Shashvat Nakrani, the co-founder of BharatPe, has accused Ashneer Grover, with whom he co-founded the merchant fintech startup, of building a false narrative regarding the company, and claims that the board acted promptly and aggressively in unseating him after receiving findings of a PwC audit.
New Delhi-based BharatPe, which enables shop owners to accept digital payments via QR codes, stripped Grover of his titles and roles last week for his alleged “misdeeds” and may pursue subsequent legal action, including the revocation of some of his shareholding.
In a memo to employees, Nakrani stated that the Grover incident was an outlier and not the norm at BharatPe, and went on to defend the board members, whom he labeled as “celebrities in the banking and financial services industry.”
“Ashneer Grover, my co-founder, is no longer associated with BharatPe as an employee, a founder, or a director of the company,” he wrote. Grover handed his resignation to the Board late at night on March 1, 2022, minutes after receiving the agenda for the Board meeting on the ﬁndings of the PwC independent audit.
While he did not go into detail about the findings of the PwC report, the firm had stated last week that, “the Grover family and their relatives engaged in extensive misappropriation of company funds, including, but not limited to, creating fake vendors through which they siphoned money away from the company’s account and grossly abused company expense accounts in order to enrich themselves and fund their lavish lifestyles.”
Grover, according to Nakrani’s memo, “tried to create a false narrative about the company that we have built together with the right spirit. While the content of the inquiry report is confidential and as a board member, I am not at liberty to disclose its findings, I am proud of the fact that our board acted quickly and decisively to uphold good corporate governance.”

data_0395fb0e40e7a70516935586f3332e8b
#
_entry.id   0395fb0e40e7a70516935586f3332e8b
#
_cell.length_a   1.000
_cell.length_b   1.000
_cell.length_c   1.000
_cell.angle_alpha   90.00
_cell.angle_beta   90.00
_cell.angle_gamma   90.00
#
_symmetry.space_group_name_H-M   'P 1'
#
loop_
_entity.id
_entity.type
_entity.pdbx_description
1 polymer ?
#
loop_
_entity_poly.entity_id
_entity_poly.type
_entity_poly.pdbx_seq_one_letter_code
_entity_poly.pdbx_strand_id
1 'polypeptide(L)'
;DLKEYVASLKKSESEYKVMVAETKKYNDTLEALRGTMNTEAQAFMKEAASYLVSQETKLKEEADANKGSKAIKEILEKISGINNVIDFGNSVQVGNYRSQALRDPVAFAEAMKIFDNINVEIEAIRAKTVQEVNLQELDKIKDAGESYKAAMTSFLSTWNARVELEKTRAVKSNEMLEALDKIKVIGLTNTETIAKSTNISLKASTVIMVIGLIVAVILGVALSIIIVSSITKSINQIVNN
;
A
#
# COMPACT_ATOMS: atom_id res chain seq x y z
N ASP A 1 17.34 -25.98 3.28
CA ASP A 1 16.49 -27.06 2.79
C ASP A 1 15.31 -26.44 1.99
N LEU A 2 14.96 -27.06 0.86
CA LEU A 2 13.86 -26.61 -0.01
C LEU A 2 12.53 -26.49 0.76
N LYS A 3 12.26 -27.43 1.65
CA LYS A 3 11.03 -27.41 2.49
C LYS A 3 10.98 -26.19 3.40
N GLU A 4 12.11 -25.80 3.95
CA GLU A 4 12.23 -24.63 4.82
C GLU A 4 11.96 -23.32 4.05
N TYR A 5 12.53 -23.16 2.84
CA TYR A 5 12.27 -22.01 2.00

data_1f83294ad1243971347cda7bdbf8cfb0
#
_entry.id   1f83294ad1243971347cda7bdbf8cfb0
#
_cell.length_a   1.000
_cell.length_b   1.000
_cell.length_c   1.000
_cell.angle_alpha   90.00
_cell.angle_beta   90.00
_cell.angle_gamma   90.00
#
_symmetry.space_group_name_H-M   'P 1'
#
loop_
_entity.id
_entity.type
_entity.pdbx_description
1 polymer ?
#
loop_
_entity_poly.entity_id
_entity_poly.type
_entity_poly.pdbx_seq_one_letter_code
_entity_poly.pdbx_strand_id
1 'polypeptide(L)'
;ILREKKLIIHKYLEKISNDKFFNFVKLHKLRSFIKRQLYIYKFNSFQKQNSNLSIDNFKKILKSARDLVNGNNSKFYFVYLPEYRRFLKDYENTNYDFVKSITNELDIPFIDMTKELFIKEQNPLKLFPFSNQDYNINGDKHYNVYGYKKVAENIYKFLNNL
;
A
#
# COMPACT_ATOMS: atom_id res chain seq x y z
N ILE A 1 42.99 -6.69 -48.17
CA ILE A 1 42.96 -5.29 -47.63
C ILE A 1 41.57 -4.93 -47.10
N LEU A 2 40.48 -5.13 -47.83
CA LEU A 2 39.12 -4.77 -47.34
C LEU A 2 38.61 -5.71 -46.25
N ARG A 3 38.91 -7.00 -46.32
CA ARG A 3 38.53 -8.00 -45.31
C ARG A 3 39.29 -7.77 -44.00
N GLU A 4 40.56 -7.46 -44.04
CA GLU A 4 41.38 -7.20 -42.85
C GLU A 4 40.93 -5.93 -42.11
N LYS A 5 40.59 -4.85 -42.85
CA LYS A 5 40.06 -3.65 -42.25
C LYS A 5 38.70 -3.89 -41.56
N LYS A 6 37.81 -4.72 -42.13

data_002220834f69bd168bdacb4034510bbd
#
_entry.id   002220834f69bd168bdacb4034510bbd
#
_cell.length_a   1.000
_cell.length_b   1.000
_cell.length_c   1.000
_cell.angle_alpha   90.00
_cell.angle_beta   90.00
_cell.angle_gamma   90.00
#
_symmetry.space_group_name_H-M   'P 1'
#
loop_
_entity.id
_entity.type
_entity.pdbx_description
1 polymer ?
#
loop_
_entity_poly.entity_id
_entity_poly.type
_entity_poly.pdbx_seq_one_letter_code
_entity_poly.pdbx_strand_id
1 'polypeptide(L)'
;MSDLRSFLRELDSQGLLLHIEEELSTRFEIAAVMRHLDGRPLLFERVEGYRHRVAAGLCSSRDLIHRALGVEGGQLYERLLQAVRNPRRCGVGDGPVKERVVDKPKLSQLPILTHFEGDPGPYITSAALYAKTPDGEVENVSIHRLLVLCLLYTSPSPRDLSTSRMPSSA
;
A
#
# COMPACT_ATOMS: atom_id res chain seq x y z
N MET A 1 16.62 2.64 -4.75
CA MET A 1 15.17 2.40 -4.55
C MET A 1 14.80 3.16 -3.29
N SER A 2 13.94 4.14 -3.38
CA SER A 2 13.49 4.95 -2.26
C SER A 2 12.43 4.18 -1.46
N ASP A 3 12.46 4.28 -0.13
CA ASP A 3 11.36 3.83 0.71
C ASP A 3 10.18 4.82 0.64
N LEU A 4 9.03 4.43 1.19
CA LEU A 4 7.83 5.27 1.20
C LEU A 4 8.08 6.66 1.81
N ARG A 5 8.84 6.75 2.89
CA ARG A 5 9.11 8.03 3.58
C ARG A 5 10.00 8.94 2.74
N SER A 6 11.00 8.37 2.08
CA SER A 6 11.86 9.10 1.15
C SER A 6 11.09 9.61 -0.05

Grover currently holds a 9.5 percent ownership in BharatPe, while Nakrani holds a 7.8 percent. Sequoia Capital India is the largest shareholder in BharatPe, with a 19.6 percent shareholding, followed by Coatue at 12.4 percent and Ribbit Capital at 11 percent.
In response to BharatPe’s action, Grover claimed last week that he was shocked but not surprised by the personal point of view of the company’s statement. “It comes from a position of personal hatred and low thinking,” he said. Grover further questioned the role of ex-SBI chairman Rajnish Kumar, an independent director on the BharatPe board. In defending the board, Nakrani stated that it is made up of well-known individuals from the banking and financial services industries who have been really supportive during these difficult times.